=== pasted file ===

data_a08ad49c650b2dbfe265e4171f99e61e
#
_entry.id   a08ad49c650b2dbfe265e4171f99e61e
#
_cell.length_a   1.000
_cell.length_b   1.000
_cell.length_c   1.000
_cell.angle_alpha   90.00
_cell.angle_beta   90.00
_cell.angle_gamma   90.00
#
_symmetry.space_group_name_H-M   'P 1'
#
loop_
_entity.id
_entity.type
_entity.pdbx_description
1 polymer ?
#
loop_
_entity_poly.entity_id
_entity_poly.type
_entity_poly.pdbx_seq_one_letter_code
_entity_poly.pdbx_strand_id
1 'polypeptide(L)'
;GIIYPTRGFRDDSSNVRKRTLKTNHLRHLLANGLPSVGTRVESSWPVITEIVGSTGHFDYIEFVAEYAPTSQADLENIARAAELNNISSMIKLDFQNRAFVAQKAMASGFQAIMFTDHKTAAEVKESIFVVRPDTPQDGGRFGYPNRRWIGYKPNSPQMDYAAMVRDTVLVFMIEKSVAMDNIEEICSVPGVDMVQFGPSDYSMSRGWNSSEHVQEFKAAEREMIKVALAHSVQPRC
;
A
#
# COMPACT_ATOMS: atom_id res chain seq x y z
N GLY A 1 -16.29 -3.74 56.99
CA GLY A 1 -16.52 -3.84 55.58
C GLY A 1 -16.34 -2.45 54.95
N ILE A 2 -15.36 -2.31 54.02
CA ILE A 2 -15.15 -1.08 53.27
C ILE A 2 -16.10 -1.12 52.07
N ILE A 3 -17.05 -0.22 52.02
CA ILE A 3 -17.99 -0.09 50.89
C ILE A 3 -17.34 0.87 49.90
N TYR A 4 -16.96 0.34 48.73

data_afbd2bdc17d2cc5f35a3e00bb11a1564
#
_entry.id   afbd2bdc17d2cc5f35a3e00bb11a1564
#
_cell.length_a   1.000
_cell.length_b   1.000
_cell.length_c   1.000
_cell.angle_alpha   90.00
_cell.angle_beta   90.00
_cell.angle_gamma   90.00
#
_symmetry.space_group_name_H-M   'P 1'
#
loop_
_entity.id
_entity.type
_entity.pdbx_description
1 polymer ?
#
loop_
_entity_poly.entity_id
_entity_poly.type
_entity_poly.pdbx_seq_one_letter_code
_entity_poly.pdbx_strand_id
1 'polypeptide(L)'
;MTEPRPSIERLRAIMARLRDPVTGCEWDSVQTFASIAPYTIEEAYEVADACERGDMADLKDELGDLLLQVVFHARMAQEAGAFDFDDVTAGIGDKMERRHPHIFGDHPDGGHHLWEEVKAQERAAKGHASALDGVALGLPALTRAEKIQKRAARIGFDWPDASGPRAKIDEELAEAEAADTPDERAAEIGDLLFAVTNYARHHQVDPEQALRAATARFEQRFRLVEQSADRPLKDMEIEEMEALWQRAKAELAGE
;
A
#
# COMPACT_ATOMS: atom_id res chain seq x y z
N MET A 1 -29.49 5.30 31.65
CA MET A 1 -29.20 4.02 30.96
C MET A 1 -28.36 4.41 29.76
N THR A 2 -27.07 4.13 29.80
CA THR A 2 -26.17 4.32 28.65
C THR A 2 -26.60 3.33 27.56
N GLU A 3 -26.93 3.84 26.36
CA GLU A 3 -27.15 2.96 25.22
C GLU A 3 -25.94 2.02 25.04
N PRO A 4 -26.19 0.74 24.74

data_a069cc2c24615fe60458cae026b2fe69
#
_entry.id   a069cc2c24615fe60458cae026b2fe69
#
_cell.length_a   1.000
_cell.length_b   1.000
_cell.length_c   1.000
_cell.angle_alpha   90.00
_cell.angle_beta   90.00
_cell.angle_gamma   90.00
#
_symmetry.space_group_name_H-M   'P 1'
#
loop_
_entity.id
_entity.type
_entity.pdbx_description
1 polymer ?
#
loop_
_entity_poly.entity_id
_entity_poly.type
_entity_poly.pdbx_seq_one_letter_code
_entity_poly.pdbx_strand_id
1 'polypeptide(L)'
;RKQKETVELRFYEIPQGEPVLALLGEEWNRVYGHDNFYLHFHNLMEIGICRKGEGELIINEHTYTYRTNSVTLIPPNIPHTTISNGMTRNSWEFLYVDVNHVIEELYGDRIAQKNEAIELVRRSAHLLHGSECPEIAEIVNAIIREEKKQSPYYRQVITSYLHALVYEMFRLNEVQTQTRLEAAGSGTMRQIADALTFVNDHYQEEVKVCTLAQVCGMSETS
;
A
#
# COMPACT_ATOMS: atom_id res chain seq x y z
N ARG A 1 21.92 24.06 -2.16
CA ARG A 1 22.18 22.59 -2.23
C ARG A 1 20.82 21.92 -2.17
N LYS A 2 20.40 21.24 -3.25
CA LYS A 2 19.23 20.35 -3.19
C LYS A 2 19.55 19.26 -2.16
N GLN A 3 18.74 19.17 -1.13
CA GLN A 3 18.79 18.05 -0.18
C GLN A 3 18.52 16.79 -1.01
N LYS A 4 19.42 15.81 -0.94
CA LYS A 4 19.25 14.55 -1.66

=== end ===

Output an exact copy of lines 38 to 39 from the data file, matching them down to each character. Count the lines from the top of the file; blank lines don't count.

CA ILE A 3 -17.99 -0.09 50.89
C ILE A 3 -17.34 0.87 49.90